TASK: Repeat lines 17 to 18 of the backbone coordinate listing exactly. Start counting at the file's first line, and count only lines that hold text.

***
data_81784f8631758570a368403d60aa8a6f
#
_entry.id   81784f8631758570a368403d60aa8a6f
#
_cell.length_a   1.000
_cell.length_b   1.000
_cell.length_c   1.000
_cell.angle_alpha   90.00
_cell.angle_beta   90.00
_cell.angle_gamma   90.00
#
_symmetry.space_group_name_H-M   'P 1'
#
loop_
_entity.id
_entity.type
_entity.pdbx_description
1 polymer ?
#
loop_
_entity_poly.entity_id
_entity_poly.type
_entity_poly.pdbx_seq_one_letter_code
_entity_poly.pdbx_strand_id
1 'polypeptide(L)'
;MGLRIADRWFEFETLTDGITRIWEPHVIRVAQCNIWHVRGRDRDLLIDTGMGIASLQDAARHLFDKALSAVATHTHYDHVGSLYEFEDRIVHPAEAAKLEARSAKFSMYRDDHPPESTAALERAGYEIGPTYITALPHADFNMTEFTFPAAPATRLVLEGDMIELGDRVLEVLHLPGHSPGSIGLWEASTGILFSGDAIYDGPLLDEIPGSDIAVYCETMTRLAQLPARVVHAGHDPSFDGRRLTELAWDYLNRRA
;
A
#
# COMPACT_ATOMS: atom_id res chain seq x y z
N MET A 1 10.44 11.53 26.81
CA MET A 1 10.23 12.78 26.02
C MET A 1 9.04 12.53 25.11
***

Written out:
_entity.pdbx_description
1 polymer ?